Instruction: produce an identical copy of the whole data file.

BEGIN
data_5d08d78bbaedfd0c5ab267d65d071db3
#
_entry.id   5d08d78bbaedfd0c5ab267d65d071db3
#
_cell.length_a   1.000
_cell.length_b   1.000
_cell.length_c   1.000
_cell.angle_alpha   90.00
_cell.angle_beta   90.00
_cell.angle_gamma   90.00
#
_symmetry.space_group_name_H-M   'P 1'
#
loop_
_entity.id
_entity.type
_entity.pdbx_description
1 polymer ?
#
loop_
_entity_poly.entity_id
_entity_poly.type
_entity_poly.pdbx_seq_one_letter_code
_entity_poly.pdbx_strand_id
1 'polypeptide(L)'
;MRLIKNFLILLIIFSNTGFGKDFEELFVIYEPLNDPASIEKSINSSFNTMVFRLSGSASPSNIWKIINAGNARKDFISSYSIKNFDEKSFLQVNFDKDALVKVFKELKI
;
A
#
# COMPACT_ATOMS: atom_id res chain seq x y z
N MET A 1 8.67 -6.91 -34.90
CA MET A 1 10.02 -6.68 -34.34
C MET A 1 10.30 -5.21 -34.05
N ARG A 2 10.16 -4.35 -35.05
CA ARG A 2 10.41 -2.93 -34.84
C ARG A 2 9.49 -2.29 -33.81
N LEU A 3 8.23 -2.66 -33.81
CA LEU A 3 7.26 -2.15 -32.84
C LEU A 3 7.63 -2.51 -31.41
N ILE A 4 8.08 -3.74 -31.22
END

data_5d08d78bbaedfd0c5ab267d65d071db3
#
_entry.id   5d08d78bbaedfd0c5ab267d65d071db3
#
_cell.length_a   1.000
_cell.length_b   1.000
_cell.length_c   1.000
_cell.angle_alpha   90.00
_cell.angle_beta   90.00
_cell.angle_gamma   90.00
#
_symmetry.space_group_name_H-M   'P 1'
#
loop_
_entity.id
_entity.type
_entity.pdbx_description
1 polymer ?
#
loop_
_entity_poly.entity_id
_entity_poly.type
_entity_poly.pdbx_seq_one_letter_code
_entity_poly.pdbx_strand_id
1 'polypeptide(L)'
;MRLIKNFLILLIIFSNTGFGKDFEELFVIYEPLNDPASIEKSINSSFNTMVFRLSGSASPSNIWKIINAGNARKDFISSYSIKNFDEKSFLQVNFDKDALVKVFKELKI
;
A
#
# COMPACT_ATOMS: atom_id res chain seq x y z
N MET A 1 8.67 -6.91 -34.90
CA MET A 1 10.02 -6.68 -34.34
C MET A 1 10.30 -5.21 -34.05
N ARG A 2 10.16 -4.35 -35.05
CA ARG A 2 10.41 -2.93 -34.84
C ARG A 2 9.49 -2.29 -33.81
N LEU A 3 8.23 -2.66 -33.81
CA LEU A 3 7.26 -2.15 -32.84
C LEU A 3 7.63 -2.51 -31.41
N ILE A 4 8.08 -3.74 -31.22